Did Erich Heckel create the painting "Park von Dilborn II" before or after July 28, 1914? The gray overcast sky, the predominance of restrained green tones, the dominant negative diagonal, the three pointed dark green accents in the upper right, probably poplars or narrow fir trees, but which appear here like the cypresses in Italian cemeteries, which Heckel knew very well from his intensively processed trip to Italy in 1909, all point to a later date. Heckel had, however, been with Heinrich Nauen in Dilborn in the spring of 1914. Of course, the painting may well have been created later in the Berlin studio. However, the luminosity of the colors of the Dresden years had already disappeared from his paintings since 1912/13, form and color often dissonant to the point of tearing, as if he too was formulating premonitions like Ludwig Meidner at the same time. In 1914, Heinrich Nauen painted a series of views of the park in Dilborn in a very similar color scheme but with more harmonious forms. Heckel also painted a series of six paintings of the park and the surrounding landscape of Dilborn. Heckel's exploration of form comes close to a breaking point in these paintings, if only because of their proximity to the works by Nauen, before July 28, after which he fell silent. The few paintings of the following years were characterized by the experience of war. In this painting from the first half of 1914, Heckel, like Meidner, who worked with him in Berlin, recognized the tense, overpowering forces of the time in a visionary way. Powerful wedges penetrate the composition from the right and left and shoot even more sharply upwards behind them. Only on the left does a protruding tree attempt harmony, but it is already too dishevelled: a grandiose landscape world in the peripeteia of time at a moment in which what follows was not yet recognizable.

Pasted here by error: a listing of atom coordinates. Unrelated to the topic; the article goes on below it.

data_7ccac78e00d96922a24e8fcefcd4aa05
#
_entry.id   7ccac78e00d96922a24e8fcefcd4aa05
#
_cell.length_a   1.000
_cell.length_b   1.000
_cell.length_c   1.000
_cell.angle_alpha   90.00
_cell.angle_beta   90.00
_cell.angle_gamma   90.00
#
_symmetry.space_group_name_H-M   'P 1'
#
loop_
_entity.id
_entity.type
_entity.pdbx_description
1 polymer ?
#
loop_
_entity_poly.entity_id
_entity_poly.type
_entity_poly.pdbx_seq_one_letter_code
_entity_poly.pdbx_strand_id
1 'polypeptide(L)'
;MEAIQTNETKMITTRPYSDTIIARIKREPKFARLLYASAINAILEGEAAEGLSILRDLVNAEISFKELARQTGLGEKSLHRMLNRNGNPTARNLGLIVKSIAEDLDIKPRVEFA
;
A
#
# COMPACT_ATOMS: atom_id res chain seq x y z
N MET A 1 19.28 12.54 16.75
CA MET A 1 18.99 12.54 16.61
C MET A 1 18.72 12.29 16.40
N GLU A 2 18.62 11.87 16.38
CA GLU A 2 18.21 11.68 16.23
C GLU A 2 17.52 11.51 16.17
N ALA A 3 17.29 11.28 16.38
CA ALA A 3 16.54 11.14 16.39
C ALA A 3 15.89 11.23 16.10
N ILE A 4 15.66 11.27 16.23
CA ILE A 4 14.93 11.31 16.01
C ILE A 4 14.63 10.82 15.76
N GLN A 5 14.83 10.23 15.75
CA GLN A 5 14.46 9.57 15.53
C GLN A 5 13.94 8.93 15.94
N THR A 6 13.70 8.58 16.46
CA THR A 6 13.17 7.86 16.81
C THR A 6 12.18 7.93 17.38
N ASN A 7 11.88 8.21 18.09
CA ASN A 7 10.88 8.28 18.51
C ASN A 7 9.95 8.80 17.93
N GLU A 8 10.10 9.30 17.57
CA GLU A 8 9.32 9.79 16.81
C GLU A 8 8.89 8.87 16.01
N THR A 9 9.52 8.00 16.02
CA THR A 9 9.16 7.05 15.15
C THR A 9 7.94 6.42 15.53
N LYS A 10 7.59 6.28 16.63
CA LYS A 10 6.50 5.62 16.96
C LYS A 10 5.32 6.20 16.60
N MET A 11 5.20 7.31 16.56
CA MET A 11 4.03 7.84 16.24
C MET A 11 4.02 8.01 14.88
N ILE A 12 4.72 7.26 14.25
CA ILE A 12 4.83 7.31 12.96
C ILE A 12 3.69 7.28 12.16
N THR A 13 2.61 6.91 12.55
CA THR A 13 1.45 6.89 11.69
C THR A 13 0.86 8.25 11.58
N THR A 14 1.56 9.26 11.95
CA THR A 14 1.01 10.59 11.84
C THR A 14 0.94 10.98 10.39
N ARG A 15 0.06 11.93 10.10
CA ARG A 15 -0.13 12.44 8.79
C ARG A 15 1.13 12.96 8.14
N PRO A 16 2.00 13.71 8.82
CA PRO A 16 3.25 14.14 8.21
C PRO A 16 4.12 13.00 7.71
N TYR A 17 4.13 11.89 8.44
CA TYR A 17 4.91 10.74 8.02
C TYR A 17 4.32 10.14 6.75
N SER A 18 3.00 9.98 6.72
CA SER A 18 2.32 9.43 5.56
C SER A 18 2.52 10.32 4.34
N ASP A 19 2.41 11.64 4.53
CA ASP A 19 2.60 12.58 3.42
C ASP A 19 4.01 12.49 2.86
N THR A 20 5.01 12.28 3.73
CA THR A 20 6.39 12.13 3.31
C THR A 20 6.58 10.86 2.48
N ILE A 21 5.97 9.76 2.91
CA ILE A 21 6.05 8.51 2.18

In the spring of 1922, Erich Heckel stayed in the Salzkammergut and this painting "Mountain Landscape" shows the 2,713 m high Watzmann, the central mountain range of the Berchtesgaden Alps, in the background. After a brief resurgence of expressive form and color in Heckel's work after the end of the war, his form calmed down in the "Reisebilder" of the 1920s, following reality again, but only in its basic outlines. Generous, two-dimensional fields of color still stretch between them without any approach to New Objectivity precision. The color itself retains its expressive autonomy, in the landscapes often a strong green-blue sound, here with pink trees and also pink scree fields in the blue of the picture-dominating peak, which rises into the white clouds. Heckel is making his own personal contribution to post-Expressionist art. Despite its high degree of independence, this can certainly be apostrophized as Magical Realism, which is characterized by a high degree of sobriety and clarity and thus has nothing in common with the Romanticism repeatedly invoked in comparisons.

In the 1950s, Erich Heckel spent several summer months working in the Engadin. Often at high altitudes above the tree line and in all weathers. In these Engadine mountain landscapes, Heckel was not interested in heroic mountains and grandiose cliffs, but in the solitude and desolation, the great tranquillity and the reflections of the weather in the landscape, its play of colors on the rocks, slopes, Alps, waters and above all on ice and snow, which he knew how to create like no other with the post-expressive means of Modern art . On these mountain slopes, whose rocky peaks - here in "Berghänge (Berghänge bei Corviglia)" the "Trais Fluors", the Three Flowers near Celerina - grow out of wide slopes, an all-encompassing diffuse pink evening light plays on the bare stone and on the greenery, which becomes denser towards the bottom, even in the bright clouds above, perhaps intensified by reddish Scirrocco dust from the Sahara, which can be particularly noticeable at the heights of the Alpine ridges. A typical and exemplary painting from this Engadine group of works by Erich Heckel, which is dedicated to that zone of the earth in which man can usually only be a short-term guest.

The "Vegetable Still Life" from 1943 by the Berlin painter Karl Hofer is probably not one of Hofer's repetitions of destroyed paintings that began after the studio fire of 1943. Rather, it is probably an authentic work from this period. If Hofer did not lose sight of Cézanne in some of his other still lifes from this year, the old masters of the Netherlands seem to have been the inspiration here, naturally all in the brushstroke and the colorfulness of Hofer's late expressive new objectivity. Cauliflower, green and red kohlrabi, peppers: vegetables that could ripen in and around Berlin in the late summer/autumn of 1943. Except for the lemon, which probably came from the south, and a type of cucumber in a curved shape on the front right, or perhaps "Shotis Puri", a special Georgian bread.